Monitor and View Ubuntu Logs

In todays IT and devops world there are tons of application that run on your ec2 instance which could be any linux distribution and one of the most famous and easy to use is ubuntu. Working with lot many applications on multi tier infrastructure is a good way to manage but simultaneously there are always high chances of getting snags while running them.

In order to get rid of obstacles there is always a open door which we call it as logs. They work as vaccines , so It is very important to monitor your logs and log files .

In this tutorial we will see some of the most important log files on ubuntu machine which are mostly same on all Linux distributions one should look and try to fix the issue. Log files are stored on /var/log directory where most of the system generated and application logs resides. So, let us discuss each of them in detail.

/var/log/* directory

/var/log/dmesg: This is a very important file. When we boot any Linux machine there are lots of process involved . When we power on our machine BIOS calls POST and then MBR is loaded and calls GRUB and finally GRUB calls kernel and kernel gets loaded in memory. While all these process takes place kernel generates lots of messages in kernel ring buffer such as Hardware related, BIOS related and mount related activities and there are high chances that these output may be overwritten. So in order to troubleshoot all these issues related to hardware and BIOS they are stored in /var/log/dmesg but these logs can be viewed using dmesg command.

Related : Step by Step Linux Boot Process


/var/log/auth.log: This log file helps to check the system and user access related logs. Whenever any user logs in to machine or SSH into remote machine , who has sudo access or perform any file related activities all these get captured under this file. This helps in various ways such as password locked out issue or someone trying to SSH into your machine unnecessarily.


/var/log/apt/history.log: This log file gives all the details of packages which were removed or installed or upgraded in your machine. Commands like sudo apt update , sudo apt install apcahe2 all these get captured under this directory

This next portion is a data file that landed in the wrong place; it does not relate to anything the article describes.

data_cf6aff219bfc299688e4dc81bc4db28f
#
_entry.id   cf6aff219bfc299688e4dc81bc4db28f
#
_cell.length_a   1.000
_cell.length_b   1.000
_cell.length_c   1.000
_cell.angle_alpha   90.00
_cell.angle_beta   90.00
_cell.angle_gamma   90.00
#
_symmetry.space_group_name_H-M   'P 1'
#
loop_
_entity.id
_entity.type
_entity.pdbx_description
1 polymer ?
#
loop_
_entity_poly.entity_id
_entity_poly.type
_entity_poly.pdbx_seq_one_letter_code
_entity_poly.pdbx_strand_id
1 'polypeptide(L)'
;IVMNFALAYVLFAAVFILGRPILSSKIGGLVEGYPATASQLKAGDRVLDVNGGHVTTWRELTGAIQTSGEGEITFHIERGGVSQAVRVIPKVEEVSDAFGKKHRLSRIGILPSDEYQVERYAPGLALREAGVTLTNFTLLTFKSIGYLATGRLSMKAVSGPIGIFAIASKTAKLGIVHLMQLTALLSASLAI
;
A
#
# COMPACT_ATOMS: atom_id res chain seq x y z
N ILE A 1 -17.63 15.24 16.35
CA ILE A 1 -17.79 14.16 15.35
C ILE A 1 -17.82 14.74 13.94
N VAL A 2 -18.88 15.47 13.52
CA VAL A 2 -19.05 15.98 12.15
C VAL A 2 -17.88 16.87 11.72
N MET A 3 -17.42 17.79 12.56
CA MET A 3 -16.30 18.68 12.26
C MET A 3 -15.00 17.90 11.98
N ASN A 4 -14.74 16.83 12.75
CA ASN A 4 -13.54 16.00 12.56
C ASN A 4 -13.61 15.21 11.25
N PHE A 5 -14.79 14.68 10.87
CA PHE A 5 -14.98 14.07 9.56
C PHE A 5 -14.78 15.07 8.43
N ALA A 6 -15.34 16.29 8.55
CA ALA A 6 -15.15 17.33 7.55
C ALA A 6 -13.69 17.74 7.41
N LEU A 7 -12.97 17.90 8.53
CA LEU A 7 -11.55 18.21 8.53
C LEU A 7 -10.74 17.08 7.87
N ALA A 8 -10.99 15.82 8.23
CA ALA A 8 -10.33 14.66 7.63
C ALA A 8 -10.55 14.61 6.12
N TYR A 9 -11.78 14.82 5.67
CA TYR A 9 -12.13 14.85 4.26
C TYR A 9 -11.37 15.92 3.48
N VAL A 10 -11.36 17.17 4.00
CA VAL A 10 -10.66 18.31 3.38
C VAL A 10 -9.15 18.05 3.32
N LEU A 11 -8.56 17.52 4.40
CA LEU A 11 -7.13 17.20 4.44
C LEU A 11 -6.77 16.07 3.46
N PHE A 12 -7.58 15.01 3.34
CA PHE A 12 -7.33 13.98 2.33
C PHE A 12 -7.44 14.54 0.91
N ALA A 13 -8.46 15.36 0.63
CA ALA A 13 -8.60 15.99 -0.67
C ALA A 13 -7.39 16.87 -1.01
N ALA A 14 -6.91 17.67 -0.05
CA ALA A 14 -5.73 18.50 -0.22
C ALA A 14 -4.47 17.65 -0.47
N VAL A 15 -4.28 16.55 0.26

Let us see list of all packages which were installed using below command.

cat /var/log/apt/history.log | grep "install"

/var/log/kern.log: These log provides information about kernel warnings and error messages. It provides detailed kernel events and information to the system


/var/log/syslog: These logs provide in depth information about your system. This is like a heart of all log files , if you are unable to find any information in other files , this file is your friend.


/var/log/apport.log: These logs saves information about system crash and reports any access related issues. These logs are very useful when it comes to OS related failures . You can configure the scheduling and other parameters from /etc/logrotate.d/apport


/var/log/ufw.log: This log file provides all the information related to firewall and network connectivity.


/var/log/daemon.log: This file contains information logged by the various background daemons that runs on the unix machine.


/var/log/apache2/access.log: This file contains information logged by apache2 web server. As soon as you install apache2 (apt install apache2) on your machine you will see this log file gets automatically created.


/var/log/dpkg.log This file contains information related to package installation which is very much similar to /var/log/apt file.


Wrapping Up:

This concludes the view and monitor ubuntu/linux logs tutorial , where we learnt a lot about most important log files and directories to work with while updating or configuring .

These tutorial will surely help you troubleshoot network , applications and work with various applications. Hope this helps you and I would highly request you to share with your friends so that they are aware of this tutorial and can help others.

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